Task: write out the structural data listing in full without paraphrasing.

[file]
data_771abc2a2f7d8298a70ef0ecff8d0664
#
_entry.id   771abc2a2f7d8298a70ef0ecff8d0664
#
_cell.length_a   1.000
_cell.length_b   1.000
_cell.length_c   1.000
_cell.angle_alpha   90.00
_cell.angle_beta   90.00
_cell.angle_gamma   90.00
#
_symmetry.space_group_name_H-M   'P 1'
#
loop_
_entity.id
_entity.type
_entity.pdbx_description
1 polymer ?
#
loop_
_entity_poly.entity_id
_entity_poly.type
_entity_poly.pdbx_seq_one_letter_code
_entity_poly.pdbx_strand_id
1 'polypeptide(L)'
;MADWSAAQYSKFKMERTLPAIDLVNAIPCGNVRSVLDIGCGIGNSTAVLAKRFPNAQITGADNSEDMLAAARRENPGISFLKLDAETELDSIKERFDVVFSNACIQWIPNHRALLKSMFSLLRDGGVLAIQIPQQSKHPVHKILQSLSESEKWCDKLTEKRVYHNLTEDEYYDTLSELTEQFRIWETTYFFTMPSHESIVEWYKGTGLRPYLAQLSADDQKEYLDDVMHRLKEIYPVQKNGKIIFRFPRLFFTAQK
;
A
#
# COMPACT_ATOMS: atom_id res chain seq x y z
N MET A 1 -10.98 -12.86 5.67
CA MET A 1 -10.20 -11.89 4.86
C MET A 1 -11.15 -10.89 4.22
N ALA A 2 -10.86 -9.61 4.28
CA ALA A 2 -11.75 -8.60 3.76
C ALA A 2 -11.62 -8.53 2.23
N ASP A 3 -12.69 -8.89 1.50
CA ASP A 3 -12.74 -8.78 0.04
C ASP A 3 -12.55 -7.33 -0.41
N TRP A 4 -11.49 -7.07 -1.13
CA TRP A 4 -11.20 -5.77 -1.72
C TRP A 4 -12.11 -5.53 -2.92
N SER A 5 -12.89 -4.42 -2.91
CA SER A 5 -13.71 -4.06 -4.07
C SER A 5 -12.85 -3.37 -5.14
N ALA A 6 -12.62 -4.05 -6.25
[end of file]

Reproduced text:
data_771abc2a2f7d8298a70ef0ecff8d0664
#
_entry.id   771abc2a2f7d8298a70ef0ecff8d0664
#
_cell.length_a   1.000
_cell.length_b   1.000
_cell.length_c   1.000
_cell.angle_alpha   90.00
_cell.angle_beta   90.00
_cell.angle_gamma   90.00
#
_symmetry.space_group_name_H-M   'P 1'
#
loop_
_entity.id
_entity.type
_entity.pdbx_description
1 polymer ?
#
loop_
_entity_poly.entity_id
_entity_poly.type
_entity_poly.pdbx_seq_one_letter_code
_entity_poly.pdbx_strand_id
1 'polypeptide(L)'
;MADWSAAQYSKFKMERTLPAIDLVNAIPCGNVRSVLDIGCGIGNSTAVLAKRFPNAQITGADNSEDMLAAARRENPGISFLKLDAETELDSIKERFDVVFSNACIQWIPNHRALLKSMFSLLRDGGVLAIQIPQQSKHPVHKILQSLSESEKWCDKLTEKRVYHNLTEDEYYDTLSELTEQFRIWETTYFFTMPSHESIVEWYKGTGLRPYLAQLSADDQKEYLDDVMHRLKEIYPVQKNGKIIFRFPRLFFTAQK
;
A
#
# COMPACT_ATOMS: atom_id res chain seq x y z
N MET A 1 -10.98 -12.86 5.67
CA MET A 1 -10.20 -11.89 4.86
C MET A 1 -11.15 -10.89 4.22
N ALA A 2 -10.86 -9.61 4.28
CA ALA A 2 -11.75 -8.60 3.76
C ALA A 2 -11.62 -8.53 2.23
N ASP A 3 -12.69 -8.89 1.50
CA ASP A 3 -12.74 -8.78 0.04
C ASP A 3 -12.55 -7.33 -0.41
N TRP A 4 -11.49 -7.07 -1.13
CA TRP A 4 -11.20 -5.77 -1.72
C TRP A 4 -12.11 -5.53 -2.92
N SER A 5 -12.89 -4.42 -2.91
CA SER A 5 -13.71 -4.06 -4.07
C SER A 5 -12.85 -3.37 -5.14
N ALA A 6 -12.62 -4.05 -6.25